Evidence of improved collaboration and changes in organisation practices
Supportive collaboration between curriculum and support staff has provided a basis for more effective communication and working practices. The exposure of learners to an additional team and spaces across the college has been shown to reinforce and aid learner autonomy. The recognition that others in the organisation can support the learner journey enriches both learners and teaching staff, and acts as a positive influence on the culture of the college by making learners feel they are part of a wider learning community.
This strengthening of curriculum collaboration has provided groups with opportunities to engage in meaningful research-informed sessions and approaches. The adoption of the Padlet as a tool of engagement has championed new practices, shared with the ESOL teaching team.
Although the strategy may prove challenging, ESOL Entry Levels 2 and 3 are scheduled to become parts of the planned ongoing collaborative process with selected GCSE English, Functional Skills and International groups.
Because the sessions are more interactive and structured, they can easily be adapted for focusing on different aspects of reading skills such as comprehension, inference, improving vocabulary and fluency.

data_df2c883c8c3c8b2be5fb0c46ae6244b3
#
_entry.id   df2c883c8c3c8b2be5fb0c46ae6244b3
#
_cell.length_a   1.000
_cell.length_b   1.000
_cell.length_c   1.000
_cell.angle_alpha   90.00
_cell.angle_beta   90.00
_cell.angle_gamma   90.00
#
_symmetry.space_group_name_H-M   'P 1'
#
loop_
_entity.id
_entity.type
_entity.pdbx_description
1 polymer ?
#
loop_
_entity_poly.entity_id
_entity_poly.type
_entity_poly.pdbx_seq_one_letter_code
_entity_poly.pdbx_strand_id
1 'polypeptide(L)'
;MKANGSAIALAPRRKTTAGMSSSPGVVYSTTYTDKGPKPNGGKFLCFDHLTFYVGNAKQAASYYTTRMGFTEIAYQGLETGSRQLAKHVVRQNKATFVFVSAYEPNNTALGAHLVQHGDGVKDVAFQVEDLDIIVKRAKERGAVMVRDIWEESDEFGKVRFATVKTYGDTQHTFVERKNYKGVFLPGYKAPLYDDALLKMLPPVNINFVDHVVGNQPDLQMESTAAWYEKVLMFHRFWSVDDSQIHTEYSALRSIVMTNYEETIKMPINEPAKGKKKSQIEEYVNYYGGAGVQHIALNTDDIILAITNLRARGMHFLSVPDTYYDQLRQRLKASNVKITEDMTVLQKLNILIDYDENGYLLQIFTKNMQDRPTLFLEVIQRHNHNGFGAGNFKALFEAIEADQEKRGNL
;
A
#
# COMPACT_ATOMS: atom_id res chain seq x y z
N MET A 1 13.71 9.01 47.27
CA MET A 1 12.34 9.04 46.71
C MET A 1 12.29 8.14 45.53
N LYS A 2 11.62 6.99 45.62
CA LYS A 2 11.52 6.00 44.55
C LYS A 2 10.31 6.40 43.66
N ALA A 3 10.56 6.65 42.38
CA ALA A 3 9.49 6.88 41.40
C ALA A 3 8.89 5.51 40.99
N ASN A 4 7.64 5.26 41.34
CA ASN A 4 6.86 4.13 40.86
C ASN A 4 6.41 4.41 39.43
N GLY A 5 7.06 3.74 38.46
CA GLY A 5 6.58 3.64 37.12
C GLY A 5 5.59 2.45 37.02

The focus on reading has been celebrated and established through inductions and certificate award ceremonies, and locally and nationally through the college social media, highlighting the organisational commitment to celebrating learners’ achievements in reading.
The certificate award ceremony was sponsored by an international e-textbook publishing company. As a result, new initiatives were discussed for developing provision to support more online reading.
These new and exciting innovations will be embedded into subsequent versions of the reading challenge to recognise the rapidly transforming models of accessing reading materials. These will allow our curriculum to adapt, assimilate and align to new digital literacies.